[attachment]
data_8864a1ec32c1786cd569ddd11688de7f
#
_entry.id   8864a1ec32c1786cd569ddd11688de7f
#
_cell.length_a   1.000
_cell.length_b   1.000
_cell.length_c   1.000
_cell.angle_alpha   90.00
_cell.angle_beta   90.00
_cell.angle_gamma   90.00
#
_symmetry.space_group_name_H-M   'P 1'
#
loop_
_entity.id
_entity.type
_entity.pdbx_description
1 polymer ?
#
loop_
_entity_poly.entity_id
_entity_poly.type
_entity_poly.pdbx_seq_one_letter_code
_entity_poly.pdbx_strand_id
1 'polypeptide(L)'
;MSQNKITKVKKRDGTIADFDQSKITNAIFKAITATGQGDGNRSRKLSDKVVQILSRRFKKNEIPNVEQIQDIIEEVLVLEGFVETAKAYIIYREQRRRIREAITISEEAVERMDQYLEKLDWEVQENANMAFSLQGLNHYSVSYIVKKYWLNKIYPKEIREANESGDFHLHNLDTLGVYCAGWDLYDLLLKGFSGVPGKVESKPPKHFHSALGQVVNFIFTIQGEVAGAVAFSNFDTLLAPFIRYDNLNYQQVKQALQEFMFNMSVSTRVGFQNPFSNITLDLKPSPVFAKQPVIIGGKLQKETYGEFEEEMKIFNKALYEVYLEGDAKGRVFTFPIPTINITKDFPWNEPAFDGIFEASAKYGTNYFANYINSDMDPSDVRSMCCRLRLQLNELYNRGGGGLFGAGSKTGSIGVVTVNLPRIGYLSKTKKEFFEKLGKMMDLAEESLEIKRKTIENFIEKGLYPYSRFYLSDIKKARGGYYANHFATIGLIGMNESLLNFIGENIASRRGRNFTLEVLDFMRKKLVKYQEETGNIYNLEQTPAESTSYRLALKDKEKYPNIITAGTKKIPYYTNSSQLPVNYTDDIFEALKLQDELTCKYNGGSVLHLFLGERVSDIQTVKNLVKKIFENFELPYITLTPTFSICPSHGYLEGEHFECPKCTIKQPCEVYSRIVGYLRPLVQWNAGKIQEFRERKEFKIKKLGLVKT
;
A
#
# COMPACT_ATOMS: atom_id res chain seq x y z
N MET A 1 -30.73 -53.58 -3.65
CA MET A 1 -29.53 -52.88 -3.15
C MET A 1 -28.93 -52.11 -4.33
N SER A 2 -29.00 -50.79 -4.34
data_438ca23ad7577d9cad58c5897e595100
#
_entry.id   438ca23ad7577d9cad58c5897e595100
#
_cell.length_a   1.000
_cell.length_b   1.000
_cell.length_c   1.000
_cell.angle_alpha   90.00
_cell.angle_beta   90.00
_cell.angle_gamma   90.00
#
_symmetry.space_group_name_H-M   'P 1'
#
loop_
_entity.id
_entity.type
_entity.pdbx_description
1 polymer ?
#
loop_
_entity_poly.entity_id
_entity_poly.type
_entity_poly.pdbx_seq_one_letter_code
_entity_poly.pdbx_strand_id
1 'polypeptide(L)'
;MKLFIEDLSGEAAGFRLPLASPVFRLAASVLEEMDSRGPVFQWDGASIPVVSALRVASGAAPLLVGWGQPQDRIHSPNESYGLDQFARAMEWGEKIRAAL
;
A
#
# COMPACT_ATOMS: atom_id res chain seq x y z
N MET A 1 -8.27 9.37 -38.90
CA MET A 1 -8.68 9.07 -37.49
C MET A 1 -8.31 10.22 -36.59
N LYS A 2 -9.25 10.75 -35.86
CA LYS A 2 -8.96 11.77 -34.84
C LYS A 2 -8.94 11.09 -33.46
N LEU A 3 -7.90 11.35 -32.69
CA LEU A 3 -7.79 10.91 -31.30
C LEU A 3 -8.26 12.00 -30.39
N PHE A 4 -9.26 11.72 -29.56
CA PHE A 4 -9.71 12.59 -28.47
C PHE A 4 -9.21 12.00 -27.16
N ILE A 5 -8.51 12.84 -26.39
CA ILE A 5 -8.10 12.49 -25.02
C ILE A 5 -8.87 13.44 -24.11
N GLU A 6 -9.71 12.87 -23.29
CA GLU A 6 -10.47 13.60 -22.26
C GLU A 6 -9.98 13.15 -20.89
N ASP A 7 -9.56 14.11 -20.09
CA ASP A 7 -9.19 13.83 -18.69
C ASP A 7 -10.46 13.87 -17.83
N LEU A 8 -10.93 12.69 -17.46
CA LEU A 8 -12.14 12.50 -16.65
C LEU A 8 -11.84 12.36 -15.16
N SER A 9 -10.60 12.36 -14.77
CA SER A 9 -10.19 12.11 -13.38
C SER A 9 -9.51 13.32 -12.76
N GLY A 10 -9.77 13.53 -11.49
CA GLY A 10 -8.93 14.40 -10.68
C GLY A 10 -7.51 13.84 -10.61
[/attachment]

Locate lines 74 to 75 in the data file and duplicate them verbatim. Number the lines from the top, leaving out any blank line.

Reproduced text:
N PHE A 4 -9.26 11.72 -29.56
CA PHE A 4 -9.71 12.59 -28.47